We’ve all had a time when we are throwing clothes in the washer and come across that one piece of clothing with a mystery stain. Or, maybe you know what the stain is but have no idea how to remove it.
The good news is you don’t have to accept the stain, or even throw that article of clothing away. Here’s a list of five of the hardest stains to get out of clothes, and the best tactics to remove them.
It’s made to be permanent, so this can be a challenge to remove from clothes. However, you can still get it out of your clothes by using an ink solvent. Some cleaning products are designed for use on marker ink, so look for that on the label. Brush the cleaning product onto the stain with a stiff, bristled brush. Blot the ink until it’s nearly gone, and then rinse the area with clean, warm water.
Or, place the stain face down on top of some paper towels. Dip a cloth or sponge in rubbing alcohol and dab around the stain, then directly on it. You should see the ink transfer to the paper towel under the stain. If you don’t have rubbing alcohol, you can try using hand sanitizer or hairspray.
First, remove as much of the tomato sauce as possible from the fabric. Run the stain through cold water, then soak the clothing in cold water mixed with a tablespoon of vinegar. You can then use a spot treatment to lighten any remaining stain. Or, after soaking the clothing, you can rub a liquid detergent or dish soap into the stain, working gently in a circular motion. Allow to sit for 10 minutes before rinsing.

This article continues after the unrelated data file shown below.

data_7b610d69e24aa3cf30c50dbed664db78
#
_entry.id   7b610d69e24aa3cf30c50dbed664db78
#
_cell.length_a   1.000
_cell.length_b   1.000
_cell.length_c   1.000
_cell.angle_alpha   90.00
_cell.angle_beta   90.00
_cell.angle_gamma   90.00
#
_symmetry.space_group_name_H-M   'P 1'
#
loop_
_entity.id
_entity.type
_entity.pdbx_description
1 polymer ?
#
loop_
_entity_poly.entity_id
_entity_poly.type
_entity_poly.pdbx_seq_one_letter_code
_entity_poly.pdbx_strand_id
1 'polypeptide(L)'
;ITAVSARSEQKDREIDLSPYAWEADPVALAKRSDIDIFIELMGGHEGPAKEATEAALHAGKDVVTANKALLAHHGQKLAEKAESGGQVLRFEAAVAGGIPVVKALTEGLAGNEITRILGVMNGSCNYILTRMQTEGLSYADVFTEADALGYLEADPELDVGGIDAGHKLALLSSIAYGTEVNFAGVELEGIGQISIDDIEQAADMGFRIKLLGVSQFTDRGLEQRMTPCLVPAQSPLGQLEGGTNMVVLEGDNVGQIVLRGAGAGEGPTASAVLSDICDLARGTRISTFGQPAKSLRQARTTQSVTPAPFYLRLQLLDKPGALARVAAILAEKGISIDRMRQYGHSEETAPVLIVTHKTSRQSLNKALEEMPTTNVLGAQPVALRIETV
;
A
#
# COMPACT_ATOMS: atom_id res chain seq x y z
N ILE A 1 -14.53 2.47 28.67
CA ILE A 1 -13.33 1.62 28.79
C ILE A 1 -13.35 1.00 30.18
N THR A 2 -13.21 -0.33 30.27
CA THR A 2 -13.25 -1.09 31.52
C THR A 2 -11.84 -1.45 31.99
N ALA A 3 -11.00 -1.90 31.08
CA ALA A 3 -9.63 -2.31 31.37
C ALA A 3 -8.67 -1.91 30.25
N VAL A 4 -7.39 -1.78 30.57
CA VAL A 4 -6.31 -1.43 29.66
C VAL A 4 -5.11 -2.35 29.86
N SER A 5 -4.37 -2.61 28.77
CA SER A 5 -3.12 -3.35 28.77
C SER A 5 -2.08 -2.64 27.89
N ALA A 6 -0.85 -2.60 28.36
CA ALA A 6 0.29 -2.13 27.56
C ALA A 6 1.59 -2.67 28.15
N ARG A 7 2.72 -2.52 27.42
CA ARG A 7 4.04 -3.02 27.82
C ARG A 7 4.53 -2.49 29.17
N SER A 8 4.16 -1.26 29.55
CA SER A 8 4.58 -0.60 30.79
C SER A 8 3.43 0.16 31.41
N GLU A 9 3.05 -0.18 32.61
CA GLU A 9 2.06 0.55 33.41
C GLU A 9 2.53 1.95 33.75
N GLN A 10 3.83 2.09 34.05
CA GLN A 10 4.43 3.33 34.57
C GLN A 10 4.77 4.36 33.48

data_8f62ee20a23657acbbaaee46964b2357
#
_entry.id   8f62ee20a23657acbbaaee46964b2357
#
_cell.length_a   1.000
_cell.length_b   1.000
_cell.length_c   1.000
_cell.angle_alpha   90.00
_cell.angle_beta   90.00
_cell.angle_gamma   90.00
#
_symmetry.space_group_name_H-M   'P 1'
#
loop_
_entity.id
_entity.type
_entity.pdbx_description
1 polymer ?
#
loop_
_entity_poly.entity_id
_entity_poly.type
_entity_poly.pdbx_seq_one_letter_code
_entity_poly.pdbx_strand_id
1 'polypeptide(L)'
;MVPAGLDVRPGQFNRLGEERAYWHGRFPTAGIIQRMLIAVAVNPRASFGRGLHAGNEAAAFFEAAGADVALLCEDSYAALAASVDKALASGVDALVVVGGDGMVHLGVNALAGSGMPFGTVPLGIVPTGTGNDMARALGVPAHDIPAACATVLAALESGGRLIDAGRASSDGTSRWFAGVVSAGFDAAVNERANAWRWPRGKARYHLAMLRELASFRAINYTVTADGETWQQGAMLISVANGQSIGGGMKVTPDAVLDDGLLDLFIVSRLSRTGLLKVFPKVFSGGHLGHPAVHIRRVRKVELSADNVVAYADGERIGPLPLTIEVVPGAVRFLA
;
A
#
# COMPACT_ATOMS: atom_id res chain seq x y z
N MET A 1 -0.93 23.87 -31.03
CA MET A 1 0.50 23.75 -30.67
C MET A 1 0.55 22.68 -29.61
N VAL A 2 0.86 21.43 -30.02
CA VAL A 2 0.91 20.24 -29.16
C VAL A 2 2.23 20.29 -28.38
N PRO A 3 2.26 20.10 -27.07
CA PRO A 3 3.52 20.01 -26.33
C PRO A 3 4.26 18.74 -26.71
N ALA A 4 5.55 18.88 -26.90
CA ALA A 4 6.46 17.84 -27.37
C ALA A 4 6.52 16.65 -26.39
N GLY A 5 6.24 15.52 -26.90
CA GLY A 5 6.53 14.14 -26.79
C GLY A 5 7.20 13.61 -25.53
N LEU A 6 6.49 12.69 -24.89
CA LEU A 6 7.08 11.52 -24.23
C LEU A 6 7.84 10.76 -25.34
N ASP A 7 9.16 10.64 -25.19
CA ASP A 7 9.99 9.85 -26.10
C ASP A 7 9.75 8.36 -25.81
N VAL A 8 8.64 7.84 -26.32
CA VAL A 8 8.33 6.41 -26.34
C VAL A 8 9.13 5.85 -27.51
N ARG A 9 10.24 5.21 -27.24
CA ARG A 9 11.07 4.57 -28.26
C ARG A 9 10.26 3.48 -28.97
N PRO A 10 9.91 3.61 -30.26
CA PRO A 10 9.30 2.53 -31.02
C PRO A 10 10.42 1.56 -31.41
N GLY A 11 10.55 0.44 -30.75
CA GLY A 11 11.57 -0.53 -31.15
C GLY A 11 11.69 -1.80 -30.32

If the sauce had meat in it, there may be a residual grease stain. After cleaning the tomato stain, use the hottest water you can with strong detergent on the remaining grease. Finally, machine wash normally. If there is still a stain after washing, rub detergent in again and soak in warm water for 30 minutes. Spot treat, then wash again.
While the proteins in blood make it tricky to treat, and the pigment can leave a rusty color behind, there is still hope for your favorite shirt. First, dab the blood using a damp towel or rag to remove as much as possible. Then, rinse the article immediately with cold water until you’ve removed as much of the visible blood as you can.
Then, fill a bowl or sink with a mixture of tepid water and mild detergent or stain remover. Or, use a stain treatment designed specifically for blood. (These treatments are enzyme-based and do a better job removing the spot.) Soak the clothing for at least one hour. Then, blot the stain with hydrogen peroxide and rinse thoroughly in cool water. Let the stain air dry to see if it’s gone. If it’s still visible, repeat these steps.
Pretreat the stain with lemon juice or vinegar and let it sit for about 5 minutes. Rinse with water. Then, with a solution of 1 part dishwashing detergent and 3 parts warm water, flush the underside of the stain. Machine wash as usual.
If the stain doesn’t wash out, do not dry the clothing. Try using an enzyme-based stain remover, let it sit for 15 minutes, then wash again as usual.
Grease is insoluble in water, so it’s more difficult to get out than most other stains. However, it’s not impossible. Lay the article of clothing flat, and place cardboard or an old towel underneath the stain.
If the stain is fresh (and hasn’t been washed and/or dried), sprinkle baking soda on the grease. If it’s set, pour dish soap onto the stain and cover it. Let it set for 5-10 minutes. Use a toothbrush or bristle brush to scrub the baking soda or soap, working it into the fabric. Scrape the baking soda away and repeat the process until it no longer turns brown. If still there, add dish detergent and scrub again, then let sit for 10-15 minutes. Wash clothing as you normally would with hot water.